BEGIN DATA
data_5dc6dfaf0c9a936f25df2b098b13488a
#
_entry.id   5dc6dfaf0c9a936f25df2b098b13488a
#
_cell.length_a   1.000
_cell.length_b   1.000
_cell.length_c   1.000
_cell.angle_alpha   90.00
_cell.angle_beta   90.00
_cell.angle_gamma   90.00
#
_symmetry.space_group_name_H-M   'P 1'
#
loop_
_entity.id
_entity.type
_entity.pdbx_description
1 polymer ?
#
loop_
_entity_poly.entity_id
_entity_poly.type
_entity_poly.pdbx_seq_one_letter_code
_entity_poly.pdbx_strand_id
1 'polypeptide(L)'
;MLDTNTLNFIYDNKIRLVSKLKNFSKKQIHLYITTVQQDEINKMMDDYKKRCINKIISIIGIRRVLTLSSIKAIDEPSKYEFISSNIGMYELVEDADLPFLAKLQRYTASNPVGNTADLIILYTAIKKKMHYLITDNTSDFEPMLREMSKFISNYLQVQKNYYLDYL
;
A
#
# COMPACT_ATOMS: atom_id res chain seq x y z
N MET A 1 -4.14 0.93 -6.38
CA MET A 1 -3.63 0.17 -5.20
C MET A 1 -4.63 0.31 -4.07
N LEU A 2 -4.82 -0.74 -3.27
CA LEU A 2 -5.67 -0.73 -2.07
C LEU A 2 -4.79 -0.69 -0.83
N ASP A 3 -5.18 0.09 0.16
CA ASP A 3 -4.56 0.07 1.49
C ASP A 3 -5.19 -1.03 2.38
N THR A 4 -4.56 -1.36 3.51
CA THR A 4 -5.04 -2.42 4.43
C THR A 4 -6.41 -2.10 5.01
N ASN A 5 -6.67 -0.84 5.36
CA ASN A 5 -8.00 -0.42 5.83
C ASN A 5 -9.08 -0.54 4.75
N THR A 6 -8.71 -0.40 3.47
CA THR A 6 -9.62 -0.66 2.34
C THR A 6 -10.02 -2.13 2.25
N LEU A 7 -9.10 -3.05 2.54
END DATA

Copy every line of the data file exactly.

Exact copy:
data_5dc6dfaf0c9a936f25df2b098b13488a
#
_entry.id   5dc6dfaf0c9a936f25df2b098b13488a
#
_cell.length_a   1.000
_cell.length_b   1.000
_cell.length_c   1.000
_cell.angle_alpha   90.00
_cell.angle_beta   90.00
_cell.angle_gamma   90.00
#
_symmetry.space_group_name_H-M   'P 1'
#
loop_
_entity.id
_entity.type
_entity.pdbx_description
1 polymer ?
#
loop_
_entity_poly.entity_id
_entity_poly.type
_entity_poly.pdbx_seq_one_letter_code
_entity_poly.pdbx_strand_id
1 'polypeptide(L)'
;MLDTNTLNFIYDNKIRLVSKLKNFSKKQIHLYITTVQQDEINKMMDDYKKRCINKIISIIGIRRVLTLSSIKAIDEPSKYEFISSNIGMYELVEDADLPFLAKLQRYTASNPVGNTADLIILYTAIKKKMHYLITDNTSDFEPMLREMSKFISNYLQVQKNYYLDYL
;
A
#
# COMPACT_ATOMS: atom_id res chain seq x y z
N MET A 1 -4.14 0.93 -6.38
CA MET A 1 -3.63 0.17 -5.20
C MET A 1 -4.63 0.31 -4.07
N LEU A 2 -4.82 -0.74 -3.27
CA LEU A 2 -5.67 -0.73 -2.07
C LEU A 2 -4.79 -0.69 -0.83
N ASP A 3 -5.18 0.09 0.16
CA ASP A 3 -4.56 0.07 1.49
C ASP A 3 -5.19 -1.03 2.38
N THR A 4 -4.56 -1.36 3.51
CA THR A 4 -5.04 -2.42 4.43
C THR A 4 -6.41 -2.10 5.01
N ASN A 5 -6.67 -0.84 5.36
CA ASN A 5 -8.00 -0.42 5.83
C ASN A 5 -9.08 -0.54 4.75
N THR A 6 -8.71 -0.40 3.47
CA THR A 6 -9.62 -0.66 2.34
C THR A 6 -10.02 -2.13 2.25
N LEU A 7 -9.10 -3.05 2.54